Do you know one of the most talked-about benefits of floatation therapy is its effect on our creativity? Many artists claim they have been inspired and their creativity has been boosted after they’ve had a float session. These artists include those working across various genres as well as those involved in scientific research. They’ve claimed floatation therapy has been crucial in getting their creative juices flowing.
This flow of creativity often happens by you just slowing down, enjoying the calm by gaining perspective and appreciating the moment. It’s true that sometimes, doing nothing, like floating, can put you in a state of profound relaxation which results in the restoration of your creative spirit. This is particularly true and especially relevant to artists as the float sessions create the atmosphere or environment of doing nothing, enabling them to detach, unplug, and stimulate a new view of the world and of self.
Studies have shown there is a link between sensory deprivation and creativity. There appears to be a noticeable increase in creativity caused by sensory deprivation. Researchers found ideas generated directly after a float session appear to be more creative than the ideas gathered during our normal work hours.
You can use floatation to explore your creative being and deeper self by using your time in the float tank to tune out the outside world. Since your body isn’t fighting gravity and your brain isn’t busy trying to process hundreds of sensations all at once, your mind is left free to explore and visualise rather amazing things and ideas.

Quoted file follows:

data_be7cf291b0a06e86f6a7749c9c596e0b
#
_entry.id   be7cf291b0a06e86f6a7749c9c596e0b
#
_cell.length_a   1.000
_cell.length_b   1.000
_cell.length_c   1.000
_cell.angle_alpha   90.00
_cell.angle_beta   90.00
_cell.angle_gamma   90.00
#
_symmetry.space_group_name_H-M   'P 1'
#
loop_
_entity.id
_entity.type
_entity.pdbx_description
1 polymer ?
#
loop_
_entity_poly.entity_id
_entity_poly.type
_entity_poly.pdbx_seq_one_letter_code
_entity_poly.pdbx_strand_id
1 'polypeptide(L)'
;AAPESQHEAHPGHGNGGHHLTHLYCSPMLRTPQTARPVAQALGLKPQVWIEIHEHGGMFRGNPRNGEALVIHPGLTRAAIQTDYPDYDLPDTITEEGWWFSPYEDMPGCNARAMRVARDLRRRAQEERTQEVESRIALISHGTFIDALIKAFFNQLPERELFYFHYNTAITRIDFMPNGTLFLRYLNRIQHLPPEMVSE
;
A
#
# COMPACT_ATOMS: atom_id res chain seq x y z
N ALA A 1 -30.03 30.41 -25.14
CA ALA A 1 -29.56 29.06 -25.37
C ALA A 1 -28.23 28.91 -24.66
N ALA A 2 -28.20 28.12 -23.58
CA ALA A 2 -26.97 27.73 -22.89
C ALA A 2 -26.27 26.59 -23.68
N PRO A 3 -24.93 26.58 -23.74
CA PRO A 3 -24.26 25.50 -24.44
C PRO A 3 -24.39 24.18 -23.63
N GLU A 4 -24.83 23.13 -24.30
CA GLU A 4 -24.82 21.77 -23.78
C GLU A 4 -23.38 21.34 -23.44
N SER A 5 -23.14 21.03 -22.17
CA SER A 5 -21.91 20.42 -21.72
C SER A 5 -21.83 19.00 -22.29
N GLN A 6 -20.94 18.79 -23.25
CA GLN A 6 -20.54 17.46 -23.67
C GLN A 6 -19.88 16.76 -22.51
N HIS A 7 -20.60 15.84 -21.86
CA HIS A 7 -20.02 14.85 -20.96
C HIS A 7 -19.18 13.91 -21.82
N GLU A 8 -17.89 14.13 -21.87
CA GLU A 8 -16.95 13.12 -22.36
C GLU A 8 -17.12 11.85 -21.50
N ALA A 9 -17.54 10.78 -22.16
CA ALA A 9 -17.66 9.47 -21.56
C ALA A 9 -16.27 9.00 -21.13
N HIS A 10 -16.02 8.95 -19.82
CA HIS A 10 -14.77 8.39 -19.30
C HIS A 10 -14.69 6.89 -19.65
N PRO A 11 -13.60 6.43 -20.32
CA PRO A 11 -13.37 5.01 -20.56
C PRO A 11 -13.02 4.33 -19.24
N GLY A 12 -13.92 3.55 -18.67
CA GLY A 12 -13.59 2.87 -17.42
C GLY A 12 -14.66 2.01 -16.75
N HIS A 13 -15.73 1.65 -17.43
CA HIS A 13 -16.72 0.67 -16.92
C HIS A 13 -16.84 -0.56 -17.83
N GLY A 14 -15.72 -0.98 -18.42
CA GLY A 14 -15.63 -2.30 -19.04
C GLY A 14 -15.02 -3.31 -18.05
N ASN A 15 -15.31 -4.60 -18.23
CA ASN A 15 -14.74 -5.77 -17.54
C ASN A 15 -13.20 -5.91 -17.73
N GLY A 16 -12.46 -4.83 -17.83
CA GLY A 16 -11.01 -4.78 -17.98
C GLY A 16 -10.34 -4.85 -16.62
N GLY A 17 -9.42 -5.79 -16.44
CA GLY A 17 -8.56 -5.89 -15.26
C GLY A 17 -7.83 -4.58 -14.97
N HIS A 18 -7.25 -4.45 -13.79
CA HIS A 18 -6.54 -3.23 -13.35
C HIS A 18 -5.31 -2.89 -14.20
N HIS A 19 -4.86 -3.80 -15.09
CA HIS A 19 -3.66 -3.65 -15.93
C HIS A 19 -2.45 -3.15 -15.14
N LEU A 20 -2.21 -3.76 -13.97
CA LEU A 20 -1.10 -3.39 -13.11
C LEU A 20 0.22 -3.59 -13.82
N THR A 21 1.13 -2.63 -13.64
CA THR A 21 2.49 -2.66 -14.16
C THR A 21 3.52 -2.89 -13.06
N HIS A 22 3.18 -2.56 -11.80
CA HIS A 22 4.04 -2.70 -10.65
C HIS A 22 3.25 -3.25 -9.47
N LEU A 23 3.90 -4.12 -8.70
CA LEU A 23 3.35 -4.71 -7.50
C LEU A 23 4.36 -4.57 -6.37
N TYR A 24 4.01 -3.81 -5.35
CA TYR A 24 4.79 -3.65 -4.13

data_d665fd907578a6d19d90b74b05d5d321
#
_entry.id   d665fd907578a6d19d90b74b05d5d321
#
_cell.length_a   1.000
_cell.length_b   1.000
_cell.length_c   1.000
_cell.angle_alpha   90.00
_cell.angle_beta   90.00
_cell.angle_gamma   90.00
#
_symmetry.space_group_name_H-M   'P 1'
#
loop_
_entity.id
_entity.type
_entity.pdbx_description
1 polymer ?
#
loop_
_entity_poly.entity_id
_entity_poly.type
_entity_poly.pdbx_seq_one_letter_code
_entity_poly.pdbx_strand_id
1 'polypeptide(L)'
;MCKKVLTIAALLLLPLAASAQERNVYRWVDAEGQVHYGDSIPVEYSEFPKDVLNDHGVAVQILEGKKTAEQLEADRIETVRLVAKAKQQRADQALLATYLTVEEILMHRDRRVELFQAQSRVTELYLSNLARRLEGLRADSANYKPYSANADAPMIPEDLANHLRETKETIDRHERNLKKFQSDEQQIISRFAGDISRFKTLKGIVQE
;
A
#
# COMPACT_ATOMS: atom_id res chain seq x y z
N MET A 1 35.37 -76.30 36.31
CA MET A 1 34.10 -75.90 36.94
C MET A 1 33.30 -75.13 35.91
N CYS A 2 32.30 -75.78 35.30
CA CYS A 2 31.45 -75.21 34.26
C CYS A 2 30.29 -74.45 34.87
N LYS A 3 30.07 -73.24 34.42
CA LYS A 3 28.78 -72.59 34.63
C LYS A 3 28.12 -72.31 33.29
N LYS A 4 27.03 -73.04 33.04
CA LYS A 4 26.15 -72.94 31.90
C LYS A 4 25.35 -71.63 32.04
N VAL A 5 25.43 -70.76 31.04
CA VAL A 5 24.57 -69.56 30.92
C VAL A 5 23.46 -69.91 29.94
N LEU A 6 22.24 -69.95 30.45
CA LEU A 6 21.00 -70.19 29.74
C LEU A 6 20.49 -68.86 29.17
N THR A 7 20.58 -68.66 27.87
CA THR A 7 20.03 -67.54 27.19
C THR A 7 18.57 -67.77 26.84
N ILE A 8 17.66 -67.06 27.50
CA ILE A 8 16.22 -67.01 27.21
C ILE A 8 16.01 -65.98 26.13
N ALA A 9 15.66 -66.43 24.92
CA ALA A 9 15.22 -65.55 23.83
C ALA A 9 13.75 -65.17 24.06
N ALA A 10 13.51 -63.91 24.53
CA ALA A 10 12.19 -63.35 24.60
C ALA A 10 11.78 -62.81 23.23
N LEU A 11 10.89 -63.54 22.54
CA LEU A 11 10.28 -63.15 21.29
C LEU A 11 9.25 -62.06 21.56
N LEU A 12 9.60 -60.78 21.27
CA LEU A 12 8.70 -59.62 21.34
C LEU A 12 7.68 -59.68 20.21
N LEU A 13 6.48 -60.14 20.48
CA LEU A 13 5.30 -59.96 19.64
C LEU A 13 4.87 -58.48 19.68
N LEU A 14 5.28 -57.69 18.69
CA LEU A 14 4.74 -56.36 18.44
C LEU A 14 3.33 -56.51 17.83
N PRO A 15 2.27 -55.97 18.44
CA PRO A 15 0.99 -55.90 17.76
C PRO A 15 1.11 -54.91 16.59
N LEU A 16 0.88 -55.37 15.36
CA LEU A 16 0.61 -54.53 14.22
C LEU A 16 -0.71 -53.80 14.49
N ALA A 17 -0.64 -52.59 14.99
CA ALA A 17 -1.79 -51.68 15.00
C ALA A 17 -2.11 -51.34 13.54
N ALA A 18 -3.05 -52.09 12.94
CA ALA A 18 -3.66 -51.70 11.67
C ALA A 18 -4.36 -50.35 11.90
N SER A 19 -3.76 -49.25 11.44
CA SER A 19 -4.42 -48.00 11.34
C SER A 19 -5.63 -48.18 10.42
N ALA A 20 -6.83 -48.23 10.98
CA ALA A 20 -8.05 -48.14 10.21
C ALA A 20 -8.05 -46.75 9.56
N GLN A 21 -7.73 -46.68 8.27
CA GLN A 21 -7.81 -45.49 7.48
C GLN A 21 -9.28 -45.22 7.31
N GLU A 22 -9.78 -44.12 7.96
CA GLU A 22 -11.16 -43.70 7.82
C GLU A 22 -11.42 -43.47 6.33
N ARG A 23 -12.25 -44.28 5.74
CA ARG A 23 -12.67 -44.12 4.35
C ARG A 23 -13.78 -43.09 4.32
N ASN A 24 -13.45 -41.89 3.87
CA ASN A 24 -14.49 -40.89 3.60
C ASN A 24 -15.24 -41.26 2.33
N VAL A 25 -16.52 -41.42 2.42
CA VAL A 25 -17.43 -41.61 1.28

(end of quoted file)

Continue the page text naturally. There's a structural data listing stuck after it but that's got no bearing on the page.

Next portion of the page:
Floating can be a unique way for you to break through creative blockages to find new inspiration to enhance your creativity. When your brain recognises it is being starved of stimulation it then begins to create new thoughts and ideas; some people begin to see colours or hear music, some feel themselves spinning around even though they aren’t actually moving.
Floating is not only beneficial to our physical bodies, but it also helps expand and inspire our minds.
During your float session, your brain goes from highly conscious alpha and beta waves to solid theta waves—what you would normally have right before falling asleep and just after waking up. Normally we only experience these theta waves for a few minutes but this extended theta period helps us to visualise better, sometimes giving us vivid mental images. The theta state can last for several minutes in a float tank without the loss of consciousness and is a beneficial tool we can use for enhanced creativity and problem-solving.